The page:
C.A. Vaidialingam, J.
1. This appeal, by special leave, by the Commissioner of Income-tax, Madras, is against the judgment and order dated October 3, 1966 of the High Court of, Mysore, rejecting the appellant's application filed under Section 66(2) of the Income-tax Act, 1922 (hereinafter to be referred as the Act) for directing the Income-tax Appellate Tribunal. Madras Bench to refer the question of law to the High Court.
2. The question of law, which the appellant wanted to be referred was:
Whether on the facts and in the circumstances of the case the Appellate Tribunal was right in cancelling the penalty of Rs. 35,000 levied under Section 28(1) (c) of the Indian Income-tax Act, 1922.
3. The respondent was a firm carrying on business of manufacturing silk, carbon papers, type-writer ribbons, liquor, spirituous drugs and chemicals etc. In respect of the assessment year 1955-56, the respondent had sent a return showing Rs. 51,214 as taxable income. On looking into the accounts and other records, the Income-tax Officer made several additions to the amount shown in the return and ultimately fixed the total assessable income in the sum of Rs. 3,30,474. On appeal, the amount was reduced and the taxable income was fixed in the sum of Rs. 2,09,575. In the further appeal by the assessee to the Appellate Tribunal, there was no alteration in this figure. Only two items which were added to the income and which have been accepted by all the authorities required to be noticed. They are:
Pharmaceuticals, section Rs. 77,518.00 Chemicals section Rs. 9,900.00.
4. Relating to the Pharmaceuticals section, it is the view of the Income-tax Officer that some of the sale bills produced by the respondent were found to be forged ones and some of the purchasers of tincture were also fictitious persons. There was no evidence produced by the assessee to show that the Kolae powder, which was very essential for the manufacture of tincture had been purchased by it. Hence the Income-tax Officer drew an inference that the respondent had not really manufactured tincture and that on the other hand the firm must have sold all alcohol illicitly.
5. It was on 'this basis that the Income-tax Officer held that the assessee must be considered to have omitted to show the sum of Rs. 77,588. Similarly, regarding chemical section, the Income-tax Officer found that the respondent has not accounted for a part of sale of Ethyl Acetate and that on verification it was found that there has been a large deficit of rectified spirit. On this basis the Income-tax Officer drew an inference that the firm has again secreted a large quantity of rectified spirit under the cloak of manufacture of chemicals. On the ground that certain sales had not been properly accounted for, the sum of Rs. 9,900 was added to the taxable income of the assessee. It was on the above basis that the two items were included in the total assessable income of the assessee firm.
6. These reasons given by the Income-tax Officer have been, by and large, accepted by the Appellate Assistant Commissioner and the Income-tax Appellate Tribunal. The Income-tax Officer, Special Investigation Circle A, Bangalore issued a notice under Section 28(1) to the respondent that it has concealed the particulars of its income and deliberately furnished inaccurate particulars in respect of the above amounts added to the total income and that the Income-tax Officer proposed to levy a penalty under Section 28 (1) (c) of the Act. No doubt, in the notice certain other items, which had already been added to the total income were also referred to. But those items have been deleted from the penalty proceedings by the Appellate Assistant Commissioner. Therefore, we are only concerned with the two items, referred to earlier.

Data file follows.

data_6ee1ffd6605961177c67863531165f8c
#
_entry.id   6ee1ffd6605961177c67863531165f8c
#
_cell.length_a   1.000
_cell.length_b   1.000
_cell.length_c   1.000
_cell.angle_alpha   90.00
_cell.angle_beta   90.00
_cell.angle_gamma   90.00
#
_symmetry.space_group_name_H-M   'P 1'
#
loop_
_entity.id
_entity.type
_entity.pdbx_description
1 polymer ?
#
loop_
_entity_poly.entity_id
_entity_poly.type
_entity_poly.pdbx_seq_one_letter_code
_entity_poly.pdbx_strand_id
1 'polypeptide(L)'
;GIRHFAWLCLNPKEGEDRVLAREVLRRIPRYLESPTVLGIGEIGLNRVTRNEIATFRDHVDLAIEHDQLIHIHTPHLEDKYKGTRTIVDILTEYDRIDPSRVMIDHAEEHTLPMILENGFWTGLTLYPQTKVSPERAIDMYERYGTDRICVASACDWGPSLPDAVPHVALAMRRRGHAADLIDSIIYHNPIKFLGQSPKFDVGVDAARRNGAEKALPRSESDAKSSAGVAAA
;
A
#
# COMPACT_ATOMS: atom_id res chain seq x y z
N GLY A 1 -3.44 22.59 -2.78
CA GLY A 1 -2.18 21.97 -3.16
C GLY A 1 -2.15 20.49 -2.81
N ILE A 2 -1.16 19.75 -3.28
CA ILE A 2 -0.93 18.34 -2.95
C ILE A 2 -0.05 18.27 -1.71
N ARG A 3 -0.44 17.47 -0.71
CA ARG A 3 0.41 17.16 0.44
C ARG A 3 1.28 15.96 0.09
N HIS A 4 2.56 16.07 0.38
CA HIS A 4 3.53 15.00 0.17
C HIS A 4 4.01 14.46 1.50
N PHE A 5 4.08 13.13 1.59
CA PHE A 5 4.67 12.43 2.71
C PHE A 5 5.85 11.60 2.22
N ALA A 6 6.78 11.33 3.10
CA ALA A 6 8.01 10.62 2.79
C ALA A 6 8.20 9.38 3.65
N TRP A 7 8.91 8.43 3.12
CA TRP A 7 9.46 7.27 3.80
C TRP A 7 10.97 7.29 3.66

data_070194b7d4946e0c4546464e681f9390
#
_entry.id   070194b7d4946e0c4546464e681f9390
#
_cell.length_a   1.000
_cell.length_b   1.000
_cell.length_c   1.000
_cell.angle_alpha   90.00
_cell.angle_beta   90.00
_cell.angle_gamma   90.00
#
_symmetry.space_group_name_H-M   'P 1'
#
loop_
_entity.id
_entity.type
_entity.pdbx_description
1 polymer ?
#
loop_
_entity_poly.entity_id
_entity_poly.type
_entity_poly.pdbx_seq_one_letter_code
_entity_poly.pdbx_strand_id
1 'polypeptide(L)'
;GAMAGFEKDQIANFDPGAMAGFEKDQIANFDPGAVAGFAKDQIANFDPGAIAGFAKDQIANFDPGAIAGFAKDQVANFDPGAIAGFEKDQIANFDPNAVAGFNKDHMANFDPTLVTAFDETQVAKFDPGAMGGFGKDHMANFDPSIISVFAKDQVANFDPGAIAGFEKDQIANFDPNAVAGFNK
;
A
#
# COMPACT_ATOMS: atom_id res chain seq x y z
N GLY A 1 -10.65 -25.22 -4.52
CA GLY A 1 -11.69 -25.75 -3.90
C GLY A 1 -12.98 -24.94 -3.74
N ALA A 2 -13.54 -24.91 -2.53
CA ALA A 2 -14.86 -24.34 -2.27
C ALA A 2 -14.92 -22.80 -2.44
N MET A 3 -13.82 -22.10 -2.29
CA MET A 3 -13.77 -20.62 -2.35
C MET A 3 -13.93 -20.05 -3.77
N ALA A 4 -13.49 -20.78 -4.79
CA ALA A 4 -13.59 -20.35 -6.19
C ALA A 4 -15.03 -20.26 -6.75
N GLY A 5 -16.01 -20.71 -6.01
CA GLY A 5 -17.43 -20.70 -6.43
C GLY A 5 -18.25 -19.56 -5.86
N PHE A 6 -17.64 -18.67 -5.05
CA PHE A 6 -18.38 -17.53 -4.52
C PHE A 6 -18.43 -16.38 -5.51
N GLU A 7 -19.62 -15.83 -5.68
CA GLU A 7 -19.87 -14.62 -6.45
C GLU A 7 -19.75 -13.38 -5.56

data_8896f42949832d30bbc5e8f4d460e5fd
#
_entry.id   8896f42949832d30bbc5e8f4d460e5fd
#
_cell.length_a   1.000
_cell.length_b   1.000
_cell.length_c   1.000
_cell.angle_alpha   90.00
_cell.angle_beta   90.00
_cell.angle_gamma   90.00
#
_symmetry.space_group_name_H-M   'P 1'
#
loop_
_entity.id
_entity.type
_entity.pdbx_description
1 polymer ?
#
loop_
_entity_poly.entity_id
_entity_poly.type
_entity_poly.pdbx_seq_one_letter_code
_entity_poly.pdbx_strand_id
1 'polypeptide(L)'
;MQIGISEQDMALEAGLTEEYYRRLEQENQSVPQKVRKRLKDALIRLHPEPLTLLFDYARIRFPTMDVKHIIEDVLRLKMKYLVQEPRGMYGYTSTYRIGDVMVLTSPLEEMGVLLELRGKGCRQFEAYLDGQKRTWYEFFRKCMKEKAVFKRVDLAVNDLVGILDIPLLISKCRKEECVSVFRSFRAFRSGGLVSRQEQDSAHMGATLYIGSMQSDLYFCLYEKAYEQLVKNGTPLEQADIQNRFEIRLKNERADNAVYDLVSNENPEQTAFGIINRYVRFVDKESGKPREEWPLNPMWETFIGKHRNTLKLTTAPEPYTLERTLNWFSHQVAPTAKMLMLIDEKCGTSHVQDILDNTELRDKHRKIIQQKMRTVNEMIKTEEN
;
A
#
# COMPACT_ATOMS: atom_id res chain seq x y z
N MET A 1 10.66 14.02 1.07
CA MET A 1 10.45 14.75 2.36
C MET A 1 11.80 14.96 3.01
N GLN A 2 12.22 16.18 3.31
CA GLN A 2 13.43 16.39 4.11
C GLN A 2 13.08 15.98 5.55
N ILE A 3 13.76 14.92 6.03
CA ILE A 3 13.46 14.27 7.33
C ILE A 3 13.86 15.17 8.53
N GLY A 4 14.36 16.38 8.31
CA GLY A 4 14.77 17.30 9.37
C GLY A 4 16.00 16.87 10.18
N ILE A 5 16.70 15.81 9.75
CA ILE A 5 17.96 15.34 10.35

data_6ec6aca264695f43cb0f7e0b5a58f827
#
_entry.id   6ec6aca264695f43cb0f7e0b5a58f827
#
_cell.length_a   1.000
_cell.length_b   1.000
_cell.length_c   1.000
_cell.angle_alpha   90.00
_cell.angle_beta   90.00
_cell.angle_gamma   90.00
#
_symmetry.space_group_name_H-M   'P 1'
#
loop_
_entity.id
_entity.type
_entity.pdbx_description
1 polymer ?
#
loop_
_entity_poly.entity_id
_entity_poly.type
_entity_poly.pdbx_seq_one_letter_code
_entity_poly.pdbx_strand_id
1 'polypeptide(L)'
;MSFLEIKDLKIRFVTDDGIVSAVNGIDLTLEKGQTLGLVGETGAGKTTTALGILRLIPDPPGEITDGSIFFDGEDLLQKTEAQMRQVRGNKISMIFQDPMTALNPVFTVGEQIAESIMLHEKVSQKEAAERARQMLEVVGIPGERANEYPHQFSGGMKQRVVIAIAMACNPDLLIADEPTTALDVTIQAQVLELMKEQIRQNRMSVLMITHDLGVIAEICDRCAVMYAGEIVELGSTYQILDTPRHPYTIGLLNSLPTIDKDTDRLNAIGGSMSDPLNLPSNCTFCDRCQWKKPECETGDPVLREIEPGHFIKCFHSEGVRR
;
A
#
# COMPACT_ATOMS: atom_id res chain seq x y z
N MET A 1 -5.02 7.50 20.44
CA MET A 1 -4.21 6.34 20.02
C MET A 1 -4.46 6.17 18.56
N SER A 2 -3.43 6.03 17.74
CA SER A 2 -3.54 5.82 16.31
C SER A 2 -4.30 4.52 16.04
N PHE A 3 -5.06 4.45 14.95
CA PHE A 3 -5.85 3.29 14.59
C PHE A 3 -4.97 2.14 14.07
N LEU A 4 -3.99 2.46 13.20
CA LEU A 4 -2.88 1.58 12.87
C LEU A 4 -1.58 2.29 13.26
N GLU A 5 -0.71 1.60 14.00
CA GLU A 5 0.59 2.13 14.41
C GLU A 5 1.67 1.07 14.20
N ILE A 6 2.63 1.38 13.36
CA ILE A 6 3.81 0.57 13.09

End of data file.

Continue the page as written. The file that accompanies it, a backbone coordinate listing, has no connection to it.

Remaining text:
7. The assessee sent a reply stating that it has not concealed the particulars of its income nor has it deliberately furnished inaccurate particulars of such income. The explanation offered by the assessee was not accepted by the Income-tax Officer and the latter by his order dated February 15, 1963 imposed a penalty of Rs. 35,000 on the ground that the respondent had concealed the particulars of its income. That amount of penalty was levied by the Income-tax Officer on the ground that over and above the two items relating to the Pharmaceuticals and Chemical sections, there has been a concealment of three more items totalling Rs. 32,267. They were:
Silk.business; shortage in twisted silk yarn-Rs. 14,545.00 Shortage in Artificial silk Rs. 3,434.00 Carbons; Unaccounted consumption Rs. 14,288.00It was on this basis that the total penalty was levied.
8. On appeal to the Appellate Assistant Commissioner, the latter, no doubt deleted these three items totalling Rs. 32,267 from the penalty proceedings, but confirmed the order of the Income-tax Officer regarding the two other items holding 'that the omission by the assessee to include the said two items amounted to the firm concealing particulars regarding its income under Section 28(1) (c) of the Act. The penalty amount levied by the Income-tax Officer was also confirmed. Though the Appellate Assistant Commissioner reduced the quantum of concealment-even assuming that there has been a concealment-he did not make any reduction in the penalty actually levied by the Income-tax Officer.
9. The assessee carried the matter in appeal before the Income-tax Appellate Tribunal, Madras Bench. The main grievance made by the assessee was that there has been no independent consideration by the Income-tax Officer or the Appellate Assistant Commissioner whether even on the basis that there has been an Omission by it to include certain items in its return, such omission came within Section 28(1) (c) of the Act, so as to attract the levy of penalty. The assessee also contended that both the Income-tax Officer and the Appellate Assistant Commissioner have mainly relied on the reasons given in the order of assessment for adding these two items in the total income. According to the assessee there has been no proper exercise of jurisdiction under Section 28 of the Act.